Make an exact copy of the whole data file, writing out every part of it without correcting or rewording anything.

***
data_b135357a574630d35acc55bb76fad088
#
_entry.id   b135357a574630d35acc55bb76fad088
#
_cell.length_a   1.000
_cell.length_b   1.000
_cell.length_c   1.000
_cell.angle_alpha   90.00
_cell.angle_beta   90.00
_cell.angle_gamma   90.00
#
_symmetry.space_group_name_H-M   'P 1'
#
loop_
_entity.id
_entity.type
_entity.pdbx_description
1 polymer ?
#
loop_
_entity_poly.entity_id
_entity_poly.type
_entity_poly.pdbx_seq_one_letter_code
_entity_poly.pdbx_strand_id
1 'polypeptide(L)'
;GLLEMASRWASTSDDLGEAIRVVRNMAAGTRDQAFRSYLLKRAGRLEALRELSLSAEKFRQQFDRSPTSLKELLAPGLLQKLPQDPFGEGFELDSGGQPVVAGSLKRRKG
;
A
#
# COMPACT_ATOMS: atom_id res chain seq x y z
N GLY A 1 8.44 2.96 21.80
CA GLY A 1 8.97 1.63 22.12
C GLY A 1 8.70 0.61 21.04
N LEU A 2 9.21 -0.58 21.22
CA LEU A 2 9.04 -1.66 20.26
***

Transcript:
data_b135357a574630d35acc55bb76fad088
#
_entry.id   b135357a574630d35acc55bb76fad088
#
_cell.length_a   1.000
_cell.length_b   1.000
_cell.length_c   1.000
_cell.angle_alpha   90.00
_cell.angle_beta   90.00
_cell.angle_gamma   90.00
#
_symmetry.space_group_name_H-M   'P 1'
#
loop_
_entity.id
_entity.type
_entity.pdbx_description
1 polymer ?
#
loop_
_entity_poly.entity_id
_entity_poly.type
_entity_poly.pdbx_seq_one_letter_code
_entity_poly.pdbx_strand_id
1 'polypeptide(L)'
;GLLEMASRWASTSDDLGEAIRVVRNMAAGTRDQAFRSYLLKRAGRLEALRELSLSAEKFRQQFDRSPTSLKELLAPGLLQKLPQDPFGEGFELDSGGQPVVAGSLKRRKG
;
A
#
# COMPACT_ATOMS: atom_id res chain seq x y z
N GLY A 1 8.44 2.96 21.80
CA GLY A 1 8.97 1.63 22.12
C GLY A 1 8.70 0.61 21.04
N LEU A 2 9.21 -0.58 21.22
CA LEU A 2 9.04 -1.66 20.26